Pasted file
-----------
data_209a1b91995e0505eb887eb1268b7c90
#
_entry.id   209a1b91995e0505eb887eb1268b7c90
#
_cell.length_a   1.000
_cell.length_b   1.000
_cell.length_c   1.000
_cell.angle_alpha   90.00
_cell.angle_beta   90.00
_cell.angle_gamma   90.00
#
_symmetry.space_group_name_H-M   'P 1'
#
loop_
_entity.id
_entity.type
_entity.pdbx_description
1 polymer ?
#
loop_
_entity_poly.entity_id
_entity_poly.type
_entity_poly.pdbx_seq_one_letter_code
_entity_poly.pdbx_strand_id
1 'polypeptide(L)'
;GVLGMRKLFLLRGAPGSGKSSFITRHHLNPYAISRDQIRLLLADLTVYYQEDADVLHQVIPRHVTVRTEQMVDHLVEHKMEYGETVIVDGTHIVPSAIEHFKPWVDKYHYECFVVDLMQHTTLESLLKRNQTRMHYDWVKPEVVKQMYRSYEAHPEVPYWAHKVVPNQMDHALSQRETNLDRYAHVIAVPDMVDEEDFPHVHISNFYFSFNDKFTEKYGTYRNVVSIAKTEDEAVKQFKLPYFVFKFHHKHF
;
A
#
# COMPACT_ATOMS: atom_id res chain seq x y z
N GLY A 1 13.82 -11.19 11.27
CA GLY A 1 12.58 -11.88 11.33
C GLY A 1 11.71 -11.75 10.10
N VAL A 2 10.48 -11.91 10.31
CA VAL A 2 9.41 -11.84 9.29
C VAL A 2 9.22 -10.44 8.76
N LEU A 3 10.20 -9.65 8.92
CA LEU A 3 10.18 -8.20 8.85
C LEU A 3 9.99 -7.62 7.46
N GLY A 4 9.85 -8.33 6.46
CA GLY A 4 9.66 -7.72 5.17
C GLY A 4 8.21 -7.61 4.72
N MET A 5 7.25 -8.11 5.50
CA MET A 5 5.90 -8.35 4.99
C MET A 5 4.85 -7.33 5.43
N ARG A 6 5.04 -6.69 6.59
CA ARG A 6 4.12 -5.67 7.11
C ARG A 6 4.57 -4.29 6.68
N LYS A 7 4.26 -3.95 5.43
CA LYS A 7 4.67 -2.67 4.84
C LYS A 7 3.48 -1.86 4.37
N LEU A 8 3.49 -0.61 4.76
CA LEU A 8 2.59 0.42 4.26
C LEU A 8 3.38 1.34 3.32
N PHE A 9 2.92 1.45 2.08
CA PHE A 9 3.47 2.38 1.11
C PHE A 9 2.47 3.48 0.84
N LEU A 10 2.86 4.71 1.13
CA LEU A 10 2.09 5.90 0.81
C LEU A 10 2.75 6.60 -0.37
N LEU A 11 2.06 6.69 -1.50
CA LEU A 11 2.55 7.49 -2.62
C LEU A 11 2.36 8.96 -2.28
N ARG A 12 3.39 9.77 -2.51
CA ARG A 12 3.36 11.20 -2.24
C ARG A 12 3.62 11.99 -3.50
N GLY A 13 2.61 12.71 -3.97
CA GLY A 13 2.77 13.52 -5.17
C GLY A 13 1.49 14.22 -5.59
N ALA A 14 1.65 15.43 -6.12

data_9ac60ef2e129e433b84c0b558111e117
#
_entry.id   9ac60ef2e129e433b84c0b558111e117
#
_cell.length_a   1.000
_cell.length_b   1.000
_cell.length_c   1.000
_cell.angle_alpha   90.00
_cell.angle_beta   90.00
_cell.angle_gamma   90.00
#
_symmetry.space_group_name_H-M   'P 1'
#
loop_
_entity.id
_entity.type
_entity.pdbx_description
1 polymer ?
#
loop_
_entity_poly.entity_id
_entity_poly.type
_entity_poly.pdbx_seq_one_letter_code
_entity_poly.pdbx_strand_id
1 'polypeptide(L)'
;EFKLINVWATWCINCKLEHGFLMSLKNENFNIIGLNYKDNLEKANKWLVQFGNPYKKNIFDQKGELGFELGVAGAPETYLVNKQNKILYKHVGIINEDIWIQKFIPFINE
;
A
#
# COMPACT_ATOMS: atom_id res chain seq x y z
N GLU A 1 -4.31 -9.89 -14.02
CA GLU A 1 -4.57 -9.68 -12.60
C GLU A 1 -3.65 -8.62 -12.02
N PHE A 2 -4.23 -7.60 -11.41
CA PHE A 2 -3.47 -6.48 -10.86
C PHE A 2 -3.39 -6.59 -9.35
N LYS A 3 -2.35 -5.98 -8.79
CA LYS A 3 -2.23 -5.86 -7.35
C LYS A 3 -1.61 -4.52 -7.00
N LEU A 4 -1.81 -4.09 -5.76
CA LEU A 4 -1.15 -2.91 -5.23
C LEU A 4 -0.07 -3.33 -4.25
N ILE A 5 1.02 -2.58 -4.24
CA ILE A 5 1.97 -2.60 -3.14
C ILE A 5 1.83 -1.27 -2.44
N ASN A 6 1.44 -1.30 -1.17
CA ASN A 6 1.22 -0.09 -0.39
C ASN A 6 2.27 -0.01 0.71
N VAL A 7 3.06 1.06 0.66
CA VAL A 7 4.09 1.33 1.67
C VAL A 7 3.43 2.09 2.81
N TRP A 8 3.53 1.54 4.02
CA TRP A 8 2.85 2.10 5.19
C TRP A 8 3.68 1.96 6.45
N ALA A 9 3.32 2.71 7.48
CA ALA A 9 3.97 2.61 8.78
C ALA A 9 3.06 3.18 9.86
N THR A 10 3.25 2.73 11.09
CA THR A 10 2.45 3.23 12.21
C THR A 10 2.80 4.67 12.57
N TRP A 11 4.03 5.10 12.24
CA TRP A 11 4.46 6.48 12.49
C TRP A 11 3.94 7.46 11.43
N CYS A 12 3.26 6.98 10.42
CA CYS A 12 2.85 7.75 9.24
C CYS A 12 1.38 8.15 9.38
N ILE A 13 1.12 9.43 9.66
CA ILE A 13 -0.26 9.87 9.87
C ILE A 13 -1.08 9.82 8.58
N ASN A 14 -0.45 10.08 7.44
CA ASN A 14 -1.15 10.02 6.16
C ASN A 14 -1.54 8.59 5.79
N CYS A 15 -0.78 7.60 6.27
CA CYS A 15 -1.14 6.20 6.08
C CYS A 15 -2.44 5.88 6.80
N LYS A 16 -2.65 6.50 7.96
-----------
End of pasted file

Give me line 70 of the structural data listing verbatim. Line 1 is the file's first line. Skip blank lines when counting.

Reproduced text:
N ALA A 14 1.65 15.43 -6.12